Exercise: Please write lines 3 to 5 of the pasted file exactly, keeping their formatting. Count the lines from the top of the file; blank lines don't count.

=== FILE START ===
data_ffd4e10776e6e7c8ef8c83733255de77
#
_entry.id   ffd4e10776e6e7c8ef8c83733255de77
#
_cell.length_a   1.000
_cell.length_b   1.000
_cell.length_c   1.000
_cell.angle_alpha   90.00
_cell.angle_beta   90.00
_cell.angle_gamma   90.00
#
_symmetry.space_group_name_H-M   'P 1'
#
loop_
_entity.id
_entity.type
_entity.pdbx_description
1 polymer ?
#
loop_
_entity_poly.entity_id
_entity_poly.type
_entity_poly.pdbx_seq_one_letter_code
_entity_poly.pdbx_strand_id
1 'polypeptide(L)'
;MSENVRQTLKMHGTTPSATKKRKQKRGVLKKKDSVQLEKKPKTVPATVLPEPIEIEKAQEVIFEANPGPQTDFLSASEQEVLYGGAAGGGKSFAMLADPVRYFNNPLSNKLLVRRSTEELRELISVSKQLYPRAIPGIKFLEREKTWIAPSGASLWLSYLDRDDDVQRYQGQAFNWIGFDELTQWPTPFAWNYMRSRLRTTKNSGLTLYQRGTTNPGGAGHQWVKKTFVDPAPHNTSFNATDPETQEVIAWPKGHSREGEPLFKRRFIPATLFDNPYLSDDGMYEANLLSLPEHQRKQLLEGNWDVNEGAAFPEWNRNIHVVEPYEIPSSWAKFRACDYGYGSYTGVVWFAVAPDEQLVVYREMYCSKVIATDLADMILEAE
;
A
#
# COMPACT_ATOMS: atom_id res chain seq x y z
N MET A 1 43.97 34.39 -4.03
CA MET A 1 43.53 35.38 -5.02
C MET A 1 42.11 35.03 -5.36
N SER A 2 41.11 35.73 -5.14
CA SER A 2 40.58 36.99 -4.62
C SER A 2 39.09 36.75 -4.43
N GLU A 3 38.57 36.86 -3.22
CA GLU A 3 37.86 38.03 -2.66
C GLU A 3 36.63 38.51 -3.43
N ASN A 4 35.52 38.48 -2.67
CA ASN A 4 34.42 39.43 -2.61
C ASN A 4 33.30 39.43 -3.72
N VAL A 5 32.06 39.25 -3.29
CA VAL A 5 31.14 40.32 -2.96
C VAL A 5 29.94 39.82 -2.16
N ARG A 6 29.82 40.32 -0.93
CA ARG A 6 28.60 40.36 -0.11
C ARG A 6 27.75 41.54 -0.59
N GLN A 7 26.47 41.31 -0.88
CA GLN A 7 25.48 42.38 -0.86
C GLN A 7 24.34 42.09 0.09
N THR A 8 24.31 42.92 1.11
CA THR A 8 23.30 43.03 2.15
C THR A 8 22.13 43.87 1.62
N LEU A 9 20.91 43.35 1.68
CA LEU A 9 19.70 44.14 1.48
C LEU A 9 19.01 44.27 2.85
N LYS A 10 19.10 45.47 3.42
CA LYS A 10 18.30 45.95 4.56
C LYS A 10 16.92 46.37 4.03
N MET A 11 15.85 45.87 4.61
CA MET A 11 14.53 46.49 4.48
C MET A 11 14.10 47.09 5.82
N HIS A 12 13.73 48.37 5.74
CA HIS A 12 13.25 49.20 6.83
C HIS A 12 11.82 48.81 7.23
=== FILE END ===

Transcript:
_entry.id   ffd4e10776e6e7c8ef8c83733255de77
#
_cell.length_a   1.000